Just when I was getting ready to question if Tesla’s Model S sedan would ever see the light of day, the company has released video of an Alpha test mule racking up miles on the back roads of California. I’ve got a background in product development, so I completely understand the importance of Alpha testing something: the goal is to take a product that’s 75% complete, then use it until it breaks and figure out what needs improving. If Alpha testing sorts out most of the bugs, the next step is Beta testing, which usually involves more than just engineers (in some cases, potential customers get access to pre-production hardware). Assuming the Beta test goes well, the next real milestone is usually production of a final build candidate. That said, in twenty years of hardware and software product development, I’ve yet to see an Alpha or Beta test go smoothly. Video below.
Still, I’m happy to see the stunning Tesla Model S on the road. Their own development schedule calls for Beta testing to begin in 2011, along with crash testing. That also requires suppliers to be lined up and their manufacturing facility to be in working order. Tooling equipment must be in place, the stamping facility must be operational and they’re going to need a paint shop as well. If all goes as planned in 2011, production validation (go / no go, I suppose) is scheduled for 2012, followed by the first production candidate build and, ultimately, production. When Tesla gets to that point, their plan is to build 7,000 Model S sedans in the first year, with production ramping up to 20,000 per year after that. Tesla’s current estimated list price for the Model S sedan is $57,400, but don’t be surprised if that creeps upward prior to launch.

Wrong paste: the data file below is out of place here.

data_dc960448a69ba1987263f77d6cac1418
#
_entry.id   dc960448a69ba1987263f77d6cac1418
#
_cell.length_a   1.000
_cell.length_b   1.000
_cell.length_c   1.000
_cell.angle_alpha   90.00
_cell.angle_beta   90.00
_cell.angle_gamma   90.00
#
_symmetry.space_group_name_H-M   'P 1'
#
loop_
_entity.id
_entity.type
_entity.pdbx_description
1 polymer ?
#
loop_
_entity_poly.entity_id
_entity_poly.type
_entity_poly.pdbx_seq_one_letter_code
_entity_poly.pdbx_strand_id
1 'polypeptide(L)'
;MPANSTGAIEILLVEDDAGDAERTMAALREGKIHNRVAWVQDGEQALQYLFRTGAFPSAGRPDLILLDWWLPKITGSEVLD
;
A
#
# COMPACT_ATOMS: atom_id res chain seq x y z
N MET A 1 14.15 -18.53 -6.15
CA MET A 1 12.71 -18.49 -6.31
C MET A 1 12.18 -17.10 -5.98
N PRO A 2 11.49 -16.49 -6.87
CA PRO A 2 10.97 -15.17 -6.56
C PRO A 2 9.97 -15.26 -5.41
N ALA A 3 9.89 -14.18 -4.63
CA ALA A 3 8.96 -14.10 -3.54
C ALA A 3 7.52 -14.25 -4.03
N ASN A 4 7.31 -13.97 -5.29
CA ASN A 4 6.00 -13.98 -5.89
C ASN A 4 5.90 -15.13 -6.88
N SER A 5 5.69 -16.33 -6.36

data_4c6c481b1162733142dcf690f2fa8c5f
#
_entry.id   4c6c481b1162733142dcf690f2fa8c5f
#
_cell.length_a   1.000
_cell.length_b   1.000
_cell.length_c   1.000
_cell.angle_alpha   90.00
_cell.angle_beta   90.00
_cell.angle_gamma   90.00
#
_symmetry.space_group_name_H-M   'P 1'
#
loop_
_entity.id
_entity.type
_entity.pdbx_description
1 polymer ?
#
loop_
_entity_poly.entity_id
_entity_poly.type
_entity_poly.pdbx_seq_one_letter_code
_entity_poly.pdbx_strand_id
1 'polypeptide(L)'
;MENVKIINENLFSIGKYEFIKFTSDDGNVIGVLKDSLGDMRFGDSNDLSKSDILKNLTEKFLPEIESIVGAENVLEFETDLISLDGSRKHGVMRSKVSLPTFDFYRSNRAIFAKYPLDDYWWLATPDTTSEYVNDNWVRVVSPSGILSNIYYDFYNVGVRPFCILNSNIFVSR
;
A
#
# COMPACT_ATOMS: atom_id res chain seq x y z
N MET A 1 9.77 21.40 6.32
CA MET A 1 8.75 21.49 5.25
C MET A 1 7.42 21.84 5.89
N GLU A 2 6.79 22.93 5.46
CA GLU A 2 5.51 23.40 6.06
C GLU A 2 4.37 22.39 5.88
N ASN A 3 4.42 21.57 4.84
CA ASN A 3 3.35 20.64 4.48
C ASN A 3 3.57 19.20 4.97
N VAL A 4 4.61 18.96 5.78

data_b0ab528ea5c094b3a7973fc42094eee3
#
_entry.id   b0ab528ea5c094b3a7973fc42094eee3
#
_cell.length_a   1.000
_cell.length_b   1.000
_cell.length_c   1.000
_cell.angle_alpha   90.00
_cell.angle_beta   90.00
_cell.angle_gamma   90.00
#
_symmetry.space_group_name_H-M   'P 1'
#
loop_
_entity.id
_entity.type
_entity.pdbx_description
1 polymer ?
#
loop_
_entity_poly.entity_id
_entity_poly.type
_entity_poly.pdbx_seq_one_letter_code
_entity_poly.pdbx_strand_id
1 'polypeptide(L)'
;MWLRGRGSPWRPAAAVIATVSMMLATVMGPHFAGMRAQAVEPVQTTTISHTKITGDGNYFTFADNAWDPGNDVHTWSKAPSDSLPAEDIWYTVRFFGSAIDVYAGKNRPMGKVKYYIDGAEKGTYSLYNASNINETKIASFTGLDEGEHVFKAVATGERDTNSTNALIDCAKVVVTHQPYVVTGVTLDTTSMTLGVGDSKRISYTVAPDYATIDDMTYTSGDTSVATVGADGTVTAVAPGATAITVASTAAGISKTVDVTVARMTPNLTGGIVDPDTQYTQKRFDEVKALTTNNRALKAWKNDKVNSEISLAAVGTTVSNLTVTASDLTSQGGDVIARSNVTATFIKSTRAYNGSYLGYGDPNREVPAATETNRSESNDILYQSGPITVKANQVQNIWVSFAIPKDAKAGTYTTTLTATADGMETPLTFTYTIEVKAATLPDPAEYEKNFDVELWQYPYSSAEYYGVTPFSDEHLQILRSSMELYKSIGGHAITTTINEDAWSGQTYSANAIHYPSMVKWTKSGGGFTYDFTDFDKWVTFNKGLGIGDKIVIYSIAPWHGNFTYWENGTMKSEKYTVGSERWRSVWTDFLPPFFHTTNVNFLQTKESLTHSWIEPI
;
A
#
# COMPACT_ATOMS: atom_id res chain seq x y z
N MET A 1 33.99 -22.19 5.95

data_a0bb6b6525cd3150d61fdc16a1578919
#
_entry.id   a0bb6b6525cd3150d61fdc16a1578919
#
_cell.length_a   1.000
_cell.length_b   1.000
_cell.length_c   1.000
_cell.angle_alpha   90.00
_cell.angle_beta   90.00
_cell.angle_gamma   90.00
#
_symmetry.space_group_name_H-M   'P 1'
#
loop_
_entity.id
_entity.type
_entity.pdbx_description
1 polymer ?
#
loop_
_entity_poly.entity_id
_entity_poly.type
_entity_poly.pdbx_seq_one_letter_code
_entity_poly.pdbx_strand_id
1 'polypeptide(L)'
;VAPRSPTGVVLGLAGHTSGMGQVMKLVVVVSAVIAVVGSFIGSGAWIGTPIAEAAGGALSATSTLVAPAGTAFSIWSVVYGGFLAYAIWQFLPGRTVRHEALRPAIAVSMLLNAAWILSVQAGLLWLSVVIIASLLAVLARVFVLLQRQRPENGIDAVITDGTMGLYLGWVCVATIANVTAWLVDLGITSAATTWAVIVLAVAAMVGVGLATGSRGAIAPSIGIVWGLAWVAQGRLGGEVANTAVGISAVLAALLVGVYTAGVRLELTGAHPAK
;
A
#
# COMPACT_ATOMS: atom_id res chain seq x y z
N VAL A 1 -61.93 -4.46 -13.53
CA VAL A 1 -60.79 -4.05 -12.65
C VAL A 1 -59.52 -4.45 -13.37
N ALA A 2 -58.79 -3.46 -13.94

As for how the Alpha test mule drives, Autoblog quotes Tesla’s Vehicle Dynamicist, Graham Sutherland, as saying, “The first Alpha is amazingly agile for a car of its size. It has great handling balance and poised ride with communicative steering. Just goes to show what combining a low center of gravity with a very stiff body structure can achieve.” It sounds like the pre-production cars have remained true to the Model S’ original design, and that’s a very good thing indeed.